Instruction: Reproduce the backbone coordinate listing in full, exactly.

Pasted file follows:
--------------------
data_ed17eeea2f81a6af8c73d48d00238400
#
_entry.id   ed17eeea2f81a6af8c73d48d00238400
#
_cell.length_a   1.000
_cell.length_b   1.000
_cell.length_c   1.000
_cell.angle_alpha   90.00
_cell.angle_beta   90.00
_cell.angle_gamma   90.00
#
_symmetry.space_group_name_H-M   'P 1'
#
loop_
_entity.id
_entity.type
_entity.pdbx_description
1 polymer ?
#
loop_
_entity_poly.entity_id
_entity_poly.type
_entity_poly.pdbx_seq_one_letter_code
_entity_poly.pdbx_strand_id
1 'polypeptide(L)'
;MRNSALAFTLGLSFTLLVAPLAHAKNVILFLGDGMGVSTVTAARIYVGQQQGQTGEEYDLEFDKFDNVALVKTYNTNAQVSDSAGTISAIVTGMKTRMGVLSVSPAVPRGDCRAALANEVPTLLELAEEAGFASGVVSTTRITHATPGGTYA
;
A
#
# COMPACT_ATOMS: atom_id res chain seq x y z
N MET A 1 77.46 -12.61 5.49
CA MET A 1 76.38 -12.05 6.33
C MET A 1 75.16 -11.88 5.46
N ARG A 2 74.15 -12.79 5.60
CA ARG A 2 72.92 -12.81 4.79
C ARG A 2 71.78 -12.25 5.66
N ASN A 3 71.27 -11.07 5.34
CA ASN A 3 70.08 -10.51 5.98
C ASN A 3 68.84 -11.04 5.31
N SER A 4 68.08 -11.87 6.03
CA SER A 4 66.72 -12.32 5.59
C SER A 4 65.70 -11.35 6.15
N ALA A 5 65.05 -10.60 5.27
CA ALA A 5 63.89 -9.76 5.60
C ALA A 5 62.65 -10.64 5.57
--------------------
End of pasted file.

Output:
data_ed17eeea2f81a6af8c73d48d00238400
#
_entry.id   ed17eeea2f81a6af8c73d48d00238400
#
_cell.length_a   1.000
_cell.length_b   1.000
_cell.length_c   1.000
_cell.angle_alpha   90.00
_cell.angle_beta   90.00
_cell.angle_gamma   90.00
#
_symmetry.space_group_name_H-M   'P 1'
#
loop_
_entity.id
_entity.type
_entity.pdbx_description
1 polymer ?
#
loop_
_entity_poly.entity_id
_entity_poly.type
_entity_poly.pdbx_seq_one_letter_code
_entity_poly.pdbx_strand_id
1 'polypeptide(L)'
;MRNSALAFTLGLSFTLLVAPLAHAKNVILFLGDGMGVSTVTAARIYVGQQQGQTGEEYDLEFDKFDNVALVKTYNTNAQVSDSAGTISAIVTGMKTRMGVLSVSPAVPRGDCRAALANEVPTLLELAEEAGFASGVVSTTRITHATPGGTYA
;
A
#
# COMPACT_ATOMS: atom_id res chain seq x y z
N MET A 1 77.46 -12.61 5.49
CA MET A 1 76.38 -12.05 6.33
C MET A 1 75.16 -11.88 5.46
N ARG A 2 74.15 -12.79 5.60
CA ARG A 2 72.92 -12.81 4.79
C ARG A 2 71.78 -12.25 5.66
N ASN A 3 71.27 -11.07 5.34
CA ASN A 3 70.08 -10.51 5.98
C ASN A 3 68.84 -11.04 5.31
N SER A 4 68.08 -11.87 6.03
CA SER A 4 66.72 -12.32 5.59
C SER A 4 65.70 -11.35 6.15
N ALA A 5 65.05 -10.60 5.27
CA ALA A 5 63.89 -9.76 5.60
C ALA A 5 62.65 -10.64 5.57